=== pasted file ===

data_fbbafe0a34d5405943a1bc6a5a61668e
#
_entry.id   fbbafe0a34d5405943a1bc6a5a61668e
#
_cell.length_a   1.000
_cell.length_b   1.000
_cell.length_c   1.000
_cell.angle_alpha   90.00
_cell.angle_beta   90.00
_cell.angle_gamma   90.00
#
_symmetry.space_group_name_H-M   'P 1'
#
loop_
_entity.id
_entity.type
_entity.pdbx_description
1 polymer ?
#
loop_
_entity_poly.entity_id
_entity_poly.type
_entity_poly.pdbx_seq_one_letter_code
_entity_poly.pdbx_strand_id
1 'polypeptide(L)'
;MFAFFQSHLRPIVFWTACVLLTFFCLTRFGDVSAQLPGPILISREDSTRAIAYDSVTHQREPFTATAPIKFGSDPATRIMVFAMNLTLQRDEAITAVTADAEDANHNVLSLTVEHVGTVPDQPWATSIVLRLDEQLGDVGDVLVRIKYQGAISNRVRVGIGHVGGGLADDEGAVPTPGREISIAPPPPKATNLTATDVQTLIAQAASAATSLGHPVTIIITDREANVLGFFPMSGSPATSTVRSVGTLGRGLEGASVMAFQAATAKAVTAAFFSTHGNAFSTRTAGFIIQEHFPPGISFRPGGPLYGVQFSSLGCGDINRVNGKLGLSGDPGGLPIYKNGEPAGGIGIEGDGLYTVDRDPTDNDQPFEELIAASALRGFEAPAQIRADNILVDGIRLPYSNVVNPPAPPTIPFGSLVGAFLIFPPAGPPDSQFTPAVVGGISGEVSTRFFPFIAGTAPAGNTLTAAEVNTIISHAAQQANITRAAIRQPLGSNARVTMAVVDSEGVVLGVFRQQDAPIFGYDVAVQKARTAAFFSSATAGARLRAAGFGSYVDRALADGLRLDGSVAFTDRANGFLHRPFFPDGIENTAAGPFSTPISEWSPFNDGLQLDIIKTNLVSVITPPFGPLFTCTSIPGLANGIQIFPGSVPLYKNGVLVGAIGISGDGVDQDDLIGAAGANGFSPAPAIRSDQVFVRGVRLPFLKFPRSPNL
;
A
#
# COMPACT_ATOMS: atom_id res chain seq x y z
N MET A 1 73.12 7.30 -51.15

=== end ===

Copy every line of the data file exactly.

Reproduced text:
data_fbbafe0a34d5405943a1bc6a5a61668e
#
_entry.id   fbbafe0a34d5405943a1bc6a5a61668e
#
_cell.length_a   1.000
_cell.length_b   1.000
_cell.length_c   1.000
_cell.angle_alpha   90.00
_cell.angle_beta   90.00
_cell.angle_gamma   90.00
#
_symmetry.space_group_name_H-M   'P 1'
#
loop_
_entity.id
_entity.type
_entity.pdbx_description
1 polymer ?
#
loop_
_entity_poly.entity_id
_entity_poly.type
_entity_poly.pdbx_seq_one_letter_code
_entity_poly.pdbx_strand_id
1 'polypeptide(L)'
;MFAFFQSHLRPIVFWTACVLLTFFCLTRFGDVSAQLPGPILISREDSTRAIAYDSVTHQREPFTATAPIKFGSDPATRIMVFAMNLTLQRDEAITAVTADAEDANHNVLSLTVEHVGTVPDQPWATSIVLRLDEQLGDVGDVLVRIKYQGAISNRVRVGIGHVGGGLADDEGAVPTPGREISIAPPPPKATNLTATDVQTLIAQAASAATSLGHPVTIIITDREANVLGFFPMSGSPATSTVRSVGTLGRGLEGASVMAFQAATAKAVTAAFFSTHGNAFSTRTAGFIIQEHFPPGISFRPGGPLYGVQFSSLGCGDINRVNGKLGLSGDPGGLPIYKNGEPAGGIGIEGDGLYTVDRDPTDNDQPFEELIAASALRGFEAPAQIRADNILVDGIRLPYSNVVNPPAPPTIPFGSLVGAFLIFPPAGPPDSQFTPAVVGGISGEVSTRFFPFIAGTAPAGNTLTAAEVNTIISHAAQQANITRAAIRQPLGSNARVTMAVVDSEGVVLGVFRQQDAPIFGYDVAVQKARTAAFFSSATAGARLRAAGFGSYVDRALADGLRLDGSVAFTDRANGFLHRPFFPDGIENTAAGPFSTPISEWSPFNDGLQLDIIKTNLVSVITPPFGPLFTCTSIPGLANGIQIFPGSVPLYKNGVLVGAIGISGDGVDQDDLIGAAGANGFSPAPAIRSDQVFVRGVRLPFLKFPRSPNL
;
A
#
# COMPACT_ATOMS: atom_id res chain seq x y z
N MET A 1 73.12 7.30 -51.15